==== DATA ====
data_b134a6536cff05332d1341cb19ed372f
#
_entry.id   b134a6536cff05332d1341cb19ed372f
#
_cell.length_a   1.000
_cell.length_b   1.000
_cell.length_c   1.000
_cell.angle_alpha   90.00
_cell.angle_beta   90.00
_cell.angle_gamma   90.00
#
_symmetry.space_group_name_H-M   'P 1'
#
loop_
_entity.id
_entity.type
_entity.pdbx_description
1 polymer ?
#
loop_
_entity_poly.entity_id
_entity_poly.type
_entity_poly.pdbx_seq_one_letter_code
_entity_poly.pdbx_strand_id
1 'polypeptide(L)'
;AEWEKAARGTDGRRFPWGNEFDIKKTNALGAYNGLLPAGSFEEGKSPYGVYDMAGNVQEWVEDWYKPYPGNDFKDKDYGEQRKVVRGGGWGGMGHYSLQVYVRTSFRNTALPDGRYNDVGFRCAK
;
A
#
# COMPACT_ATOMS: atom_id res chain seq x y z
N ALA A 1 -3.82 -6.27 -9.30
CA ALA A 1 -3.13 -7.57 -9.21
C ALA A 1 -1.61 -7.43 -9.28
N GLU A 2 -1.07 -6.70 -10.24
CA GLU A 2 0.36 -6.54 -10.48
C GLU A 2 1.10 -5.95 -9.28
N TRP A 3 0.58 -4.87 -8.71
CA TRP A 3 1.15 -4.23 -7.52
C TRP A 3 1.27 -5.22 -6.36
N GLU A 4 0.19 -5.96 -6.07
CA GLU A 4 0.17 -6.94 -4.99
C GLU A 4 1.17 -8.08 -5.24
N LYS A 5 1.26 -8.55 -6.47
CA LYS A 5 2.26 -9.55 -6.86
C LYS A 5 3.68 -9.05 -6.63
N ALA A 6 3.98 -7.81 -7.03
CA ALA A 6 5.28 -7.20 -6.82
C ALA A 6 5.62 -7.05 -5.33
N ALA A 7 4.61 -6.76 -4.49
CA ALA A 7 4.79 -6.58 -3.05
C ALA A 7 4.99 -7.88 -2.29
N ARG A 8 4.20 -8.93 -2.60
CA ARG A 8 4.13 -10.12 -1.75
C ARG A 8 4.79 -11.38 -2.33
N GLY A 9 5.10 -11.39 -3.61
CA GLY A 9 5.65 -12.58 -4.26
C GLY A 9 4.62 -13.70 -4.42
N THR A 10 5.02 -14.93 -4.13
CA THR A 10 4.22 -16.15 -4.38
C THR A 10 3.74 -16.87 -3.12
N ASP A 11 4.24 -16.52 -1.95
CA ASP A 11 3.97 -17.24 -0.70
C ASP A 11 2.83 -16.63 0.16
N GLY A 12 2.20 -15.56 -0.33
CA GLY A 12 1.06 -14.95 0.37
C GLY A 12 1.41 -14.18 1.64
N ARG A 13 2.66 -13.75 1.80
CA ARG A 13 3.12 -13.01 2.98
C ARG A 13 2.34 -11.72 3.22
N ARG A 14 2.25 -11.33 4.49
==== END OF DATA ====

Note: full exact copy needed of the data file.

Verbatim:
data_b134a6536cff05332d1341cb19ed372f
#
_entry.id   b134a6536cff05332d1341cb19ed372f
#
_cell.length_a   1.000
_cell.length_b   1.000
_cell.length_c   1.000
_cell.angle_alpha   90.00
_cell.angle_beta   90.00
_cell.angle_gamma   90.00
#
_symmetry.space_group_name_H-M   'P 1'
#
loop_
_entity.id
_entity.type
_entity.pdbx_description
1 polymer ?
#
loop_
_entity_poly.entity_id
_entity_poly.type
_entity_poly.pdbx_seq_one_letter_code
_entity_poly.pdbx_strand_id
1 'polypeptide(L)'
;AEWEKAARGTDGRRFPWGNEFDIKKTNALGAYNGLLPAGSFEEGKSPYGVYDMAGNVQEWVEDWYKPYPGNDFKDKDYGEQRKVVRGGGWGGMGHYSLQVYVRTSFRNTALPDGRYNDVGFRCAK
;
A
#
# COMPACT_ATOMS: atom_id res chain seq x y z
N ALA A 1 -3.82 -6.27 -9.30
CA ALA A 1 -3.13 -7.57 -9.21
C ALA A 1 -1.61 -7.43 -9.28
N GLU A 2 -1.07 -6.70 -10.24
CA GLU A 2 0.36 -6.54 -10.48
C GLU A 2 1.10 -5.95 -9.28
N TRP A 3 0.58 -4.87 -8.71
CA TRP A 3 1.15 -4.23 -7.52
C TRP A 3 1.27 -5.22 -6.36
N GLU A 4 0.19 -5.96 -6.07
CA GLU A 4 0.17 -6.94 -4.99
C GLU A 4 1.17 -8.08 -5.24
N LYS A 5 1.26 -8.55 -6.47
CA LYS A 5 2.26 -9.55 -6.86
C LYS A 5 3.68 -9.05 -6.63
N ALA A 6 3.98 -7.81 -7.03
CA ALA A 6 5.28 -7.20 -6.82
C ALA A 6 5.62 -7.05 -5.33
N ALA A 7 4.61 -6.76 -4.49
CA ALA A 7 4.79 -6.58 -3.05
C ALA A 7 4.99 -7.88 -2.29
N ARG A 8 4.20 -8.93 -2.60
CA ARG A 8 4.13 -10.12 -1.75
C ARG A 8 4.79 -11.38 -2.33
N GLY A 9 5.10 -11.39 -3.61
CA GLY A 9 5.65 -12.58 -4.26
C GLY A 9 4.62 -13.70 -4.42
N THR A 10 5.02 -14.93 -4.13
CA THR A 10 4.22 -16.15 -4.38
C THR A 10 3.74 -16.87 -3.12
N ASP A 11 4.24 -16.52 -1.95
CA ASP A 11 3.97 -17.24 -0.70
C ASP A 11 2.83 -16.63 0.16
N GLY A 12 2.20 -15.56 -0.33
CA GLY A 12 1.06 -14.95 0.37
C GLY A 12 1.41 -14.18 1.64
N ARG A 13 2.66 -13.75 1.80
CA ARG A 13 3.12 -13.01 2.98
C ARG A 13 2.34 -11.72 3.22
N ARG A 14 2.25 -11.33 4.49